OPTIMISM FOR A ‘SOFT BREXIT’ DIMINISHING AMONGST FINANCIAL SECTOR LEADERS

Leaders of the UK’s leading FinTech and Prepaid financial services businesses are expecting a ‘hard’ Brexit that will diminish financial sector access to EU markets and adversely affect their businesses.

The research by the Prepaid International Forum (PIF), the not-for-profit trade body representing the prepaid financial services sector, includes input from 60% of its UK members.

Over half (58%) are now expecting a hard Brexit and the majority (66%) don’t believe that Theresa May will be able to hold on to the ‘financial passporting’ rights that allow UK approved businesses to provide financial services and products across the EU.

Nearly all of these leaders expected Brexit to be bad for their business (81%) and three quarters admitted that they are already looking at moving at least part of their operations out of the UK in order to minimise its negative impact.

Alastair Graham, spokesperson for PIF, says:

“Immediately after the Brexit vote, there was a general belief that common sense would prevail, and the reciprocal access to financial services between the UK and EU would remain open to the mutual benefit of both sides.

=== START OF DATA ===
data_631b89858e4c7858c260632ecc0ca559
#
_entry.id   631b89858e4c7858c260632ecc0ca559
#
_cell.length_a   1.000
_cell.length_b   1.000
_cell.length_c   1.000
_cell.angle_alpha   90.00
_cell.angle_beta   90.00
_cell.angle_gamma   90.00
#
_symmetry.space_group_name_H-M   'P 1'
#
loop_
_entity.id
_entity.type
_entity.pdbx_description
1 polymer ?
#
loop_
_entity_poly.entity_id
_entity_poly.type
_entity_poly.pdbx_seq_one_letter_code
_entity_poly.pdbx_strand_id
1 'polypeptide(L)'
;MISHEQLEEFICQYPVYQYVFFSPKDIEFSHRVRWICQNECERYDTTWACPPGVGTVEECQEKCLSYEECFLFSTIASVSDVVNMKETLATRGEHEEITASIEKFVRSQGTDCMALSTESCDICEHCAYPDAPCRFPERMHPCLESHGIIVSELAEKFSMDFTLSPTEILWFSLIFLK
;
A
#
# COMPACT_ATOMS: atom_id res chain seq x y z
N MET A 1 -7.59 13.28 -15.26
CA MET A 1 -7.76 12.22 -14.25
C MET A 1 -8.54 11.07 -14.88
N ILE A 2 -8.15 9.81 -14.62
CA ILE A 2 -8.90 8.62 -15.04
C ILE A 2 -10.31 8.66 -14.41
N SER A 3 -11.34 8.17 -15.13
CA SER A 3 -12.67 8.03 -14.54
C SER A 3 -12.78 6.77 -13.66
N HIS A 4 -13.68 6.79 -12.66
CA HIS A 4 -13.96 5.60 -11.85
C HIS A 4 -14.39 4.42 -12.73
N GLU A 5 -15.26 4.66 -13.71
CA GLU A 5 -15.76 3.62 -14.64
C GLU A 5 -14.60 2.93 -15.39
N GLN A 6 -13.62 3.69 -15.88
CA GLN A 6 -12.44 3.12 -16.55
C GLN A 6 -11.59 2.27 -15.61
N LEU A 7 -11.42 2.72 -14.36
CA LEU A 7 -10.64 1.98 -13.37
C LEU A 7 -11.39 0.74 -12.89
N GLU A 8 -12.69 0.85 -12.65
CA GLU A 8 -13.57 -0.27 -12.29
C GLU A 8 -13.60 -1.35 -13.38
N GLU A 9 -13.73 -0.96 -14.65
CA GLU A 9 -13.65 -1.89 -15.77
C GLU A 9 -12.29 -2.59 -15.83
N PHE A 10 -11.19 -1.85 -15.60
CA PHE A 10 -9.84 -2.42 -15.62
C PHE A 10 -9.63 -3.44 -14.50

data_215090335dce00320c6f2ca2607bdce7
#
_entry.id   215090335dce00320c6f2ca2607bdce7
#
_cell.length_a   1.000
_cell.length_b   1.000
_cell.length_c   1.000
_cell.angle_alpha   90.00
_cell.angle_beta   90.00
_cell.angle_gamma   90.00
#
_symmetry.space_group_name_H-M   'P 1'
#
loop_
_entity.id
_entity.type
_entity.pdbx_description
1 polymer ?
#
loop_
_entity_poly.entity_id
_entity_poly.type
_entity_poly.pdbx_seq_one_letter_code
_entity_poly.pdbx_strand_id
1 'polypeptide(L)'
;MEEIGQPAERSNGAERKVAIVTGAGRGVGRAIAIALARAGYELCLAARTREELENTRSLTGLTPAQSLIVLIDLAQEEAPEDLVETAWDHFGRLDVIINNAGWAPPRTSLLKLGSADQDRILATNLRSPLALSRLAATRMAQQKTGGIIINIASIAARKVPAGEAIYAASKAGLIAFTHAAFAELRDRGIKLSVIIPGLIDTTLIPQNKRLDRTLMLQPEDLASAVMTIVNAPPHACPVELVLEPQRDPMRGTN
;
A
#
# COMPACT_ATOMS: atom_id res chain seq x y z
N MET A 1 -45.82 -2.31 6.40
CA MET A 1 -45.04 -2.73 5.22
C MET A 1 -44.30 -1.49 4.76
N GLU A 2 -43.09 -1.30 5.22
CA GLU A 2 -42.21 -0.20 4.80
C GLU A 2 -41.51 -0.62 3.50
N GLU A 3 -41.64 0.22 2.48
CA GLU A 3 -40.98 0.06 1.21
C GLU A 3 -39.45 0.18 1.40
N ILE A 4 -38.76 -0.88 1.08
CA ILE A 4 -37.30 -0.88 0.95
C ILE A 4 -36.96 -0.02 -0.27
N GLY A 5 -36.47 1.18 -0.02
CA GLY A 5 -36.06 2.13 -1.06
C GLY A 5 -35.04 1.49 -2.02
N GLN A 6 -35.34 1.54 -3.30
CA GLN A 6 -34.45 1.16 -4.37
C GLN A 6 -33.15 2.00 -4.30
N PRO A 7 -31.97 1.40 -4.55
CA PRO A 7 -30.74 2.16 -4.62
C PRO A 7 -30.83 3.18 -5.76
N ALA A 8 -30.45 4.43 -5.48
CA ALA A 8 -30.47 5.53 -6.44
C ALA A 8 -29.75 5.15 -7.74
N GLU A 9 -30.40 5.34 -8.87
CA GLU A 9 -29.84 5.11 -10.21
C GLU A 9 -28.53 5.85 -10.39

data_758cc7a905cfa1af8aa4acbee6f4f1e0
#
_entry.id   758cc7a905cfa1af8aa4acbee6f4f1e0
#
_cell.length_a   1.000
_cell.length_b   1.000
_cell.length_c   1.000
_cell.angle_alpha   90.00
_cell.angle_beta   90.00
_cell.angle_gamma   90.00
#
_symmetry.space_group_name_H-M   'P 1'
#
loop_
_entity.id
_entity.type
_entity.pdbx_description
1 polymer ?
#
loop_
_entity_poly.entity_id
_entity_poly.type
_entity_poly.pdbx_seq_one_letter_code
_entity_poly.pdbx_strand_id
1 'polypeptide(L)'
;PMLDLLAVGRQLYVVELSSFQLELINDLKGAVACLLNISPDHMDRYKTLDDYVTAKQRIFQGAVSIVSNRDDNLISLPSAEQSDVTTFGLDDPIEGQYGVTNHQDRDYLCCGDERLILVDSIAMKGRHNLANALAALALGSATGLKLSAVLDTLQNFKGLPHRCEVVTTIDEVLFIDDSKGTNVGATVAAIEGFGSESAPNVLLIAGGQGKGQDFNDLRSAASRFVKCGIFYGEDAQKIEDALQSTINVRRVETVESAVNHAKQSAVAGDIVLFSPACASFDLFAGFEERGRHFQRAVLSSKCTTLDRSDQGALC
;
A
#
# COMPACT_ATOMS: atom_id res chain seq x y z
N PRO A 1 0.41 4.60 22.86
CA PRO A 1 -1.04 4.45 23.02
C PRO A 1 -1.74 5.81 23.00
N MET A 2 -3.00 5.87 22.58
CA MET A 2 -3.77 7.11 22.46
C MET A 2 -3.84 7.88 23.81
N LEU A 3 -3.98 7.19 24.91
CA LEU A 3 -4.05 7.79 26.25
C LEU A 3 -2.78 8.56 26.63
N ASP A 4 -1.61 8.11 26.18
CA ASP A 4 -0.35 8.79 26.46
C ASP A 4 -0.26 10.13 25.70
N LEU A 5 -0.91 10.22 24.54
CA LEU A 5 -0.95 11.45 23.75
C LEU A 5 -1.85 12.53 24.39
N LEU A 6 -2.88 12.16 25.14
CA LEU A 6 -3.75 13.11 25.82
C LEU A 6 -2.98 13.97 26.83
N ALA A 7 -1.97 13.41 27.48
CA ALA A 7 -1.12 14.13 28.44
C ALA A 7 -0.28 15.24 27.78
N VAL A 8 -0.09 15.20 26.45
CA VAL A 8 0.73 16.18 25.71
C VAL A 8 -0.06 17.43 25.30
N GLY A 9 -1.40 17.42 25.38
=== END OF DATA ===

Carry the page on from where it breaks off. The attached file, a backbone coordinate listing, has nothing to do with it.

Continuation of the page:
“However, as the negotiations have continued, this optimism has faded considerably. To the extent that now most are expecting and planning for the worst possible outcome for financial businesses.”

Ireland looks to be the most likely beneficiary for jobs and income exiting the UK, with 30% of leaders surveyed saying this would be the most likely country where they will relocate all or some of their operations.

Graham continues:

“The UK is a significant market for FinTech and Prepaid financial services and is the home of much of the EU’s innovation and growth for this sector. However, growing businesses cannot afford to become isolated from the opportunities across the EU. 

“The lack of clear signals from either side in the negotiation has seen optimism fade and companies are now actively preparing for the worst.

“Speaking to members for this research, it is clear that to maintain passporting rights most are planning to hold offices in both the UK and EU after Brexit, which for some will come at a significant cost.

“The destination of their main office is being determined by a range of factors, including access to expert staff, corporation tax, the cost of living and other expenditures.

“For these reasons, many are looking to relocate their main operations to countries where businesses can operate from a lower cost base than the UK. As well as Ireland, eastern Europe is emerging as a popular option, with Lithuania and Estonia mentioned, alongside options such as Ireland, Luxembourg and the Netherlands.”

Author: Yash Hirani

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